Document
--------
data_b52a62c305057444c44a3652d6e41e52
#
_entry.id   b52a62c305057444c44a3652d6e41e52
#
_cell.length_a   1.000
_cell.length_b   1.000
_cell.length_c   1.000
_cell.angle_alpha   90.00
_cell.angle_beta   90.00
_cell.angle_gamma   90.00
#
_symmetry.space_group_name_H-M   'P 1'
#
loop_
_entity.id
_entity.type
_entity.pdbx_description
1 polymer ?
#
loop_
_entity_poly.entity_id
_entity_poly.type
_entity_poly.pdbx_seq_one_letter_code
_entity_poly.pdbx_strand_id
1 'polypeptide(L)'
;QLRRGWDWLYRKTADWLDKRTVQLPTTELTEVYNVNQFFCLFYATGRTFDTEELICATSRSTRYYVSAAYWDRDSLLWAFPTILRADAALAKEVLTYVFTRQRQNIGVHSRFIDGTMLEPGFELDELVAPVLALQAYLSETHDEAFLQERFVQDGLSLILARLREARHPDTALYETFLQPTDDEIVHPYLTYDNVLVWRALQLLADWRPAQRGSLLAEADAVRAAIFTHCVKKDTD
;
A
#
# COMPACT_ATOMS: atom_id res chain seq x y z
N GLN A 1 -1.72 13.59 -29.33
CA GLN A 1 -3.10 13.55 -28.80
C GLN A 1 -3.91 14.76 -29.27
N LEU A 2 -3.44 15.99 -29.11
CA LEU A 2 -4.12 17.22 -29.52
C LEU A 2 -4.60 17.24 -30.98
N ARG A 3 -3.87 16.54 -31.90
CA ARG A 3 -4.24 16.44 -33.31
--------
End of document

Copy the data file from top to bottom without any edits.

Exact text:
data_b52a62c305057444c44a3652d6e41e52
#
_entry.id   b52a62c305057444c44a3652d6e41e52
#
_cell.length_a   1.000
_cell.length_b   1.000
_cell.length_c   1.000
_cell.angle_alpha   90.00
_cell.angle_beta   90.00
_cell.angle_gamma   90.00
#
_symmetry.space_group_name_H-M   'P 1'
#
loop_
_entity.id
_entity.type
_entity.pdbx_description
1 polymer ?
#
loop_
_entity_poly.entity_id
_entity_poly.type
_entity_poly.pdbx_seq_one_letter_code
_entity_poly.pdbx_strand_id
1 'polypeptide(L)'
;QLRRGWDWLYRKTADWLDKRTVQLPTTELTEVYNVNQFFCLFYATGRTFDTEELICATSRSTRYYVSAAYWDRDSLLWAFPTILRADAALAKEVLTYVFTRQRQNIGVHSRFIDGTMLEPGFELDELVAPVLALQAYLSETHDEAFLQERFVQDGLSLILARLREARHPDTALYETFLQPTDDEIVHPYLTYDNVLVWRALQLLADWRPAQRGSLLAEADAVRAAIFTHCVKKDTD
;
A
#
# COMPACT_ATOMS: atom_id res chain seq x y z
N GLN A 1 -1.72 13.59 -29.33
CA GLN A 1 -3.10 13.55 -28.80
C GLN A 1 -3.91 14.76 -29.27
N LEU A 2 -3.44 15.99 -29.11
CA LEU A 2 -4.12 17.22 -29.52
C LEU A 2 -4.60 17.24 -30.98
N ARG A 3 -3.87 16.54 -31.90
CA ARG A 3 -4.24 16.44 -33.31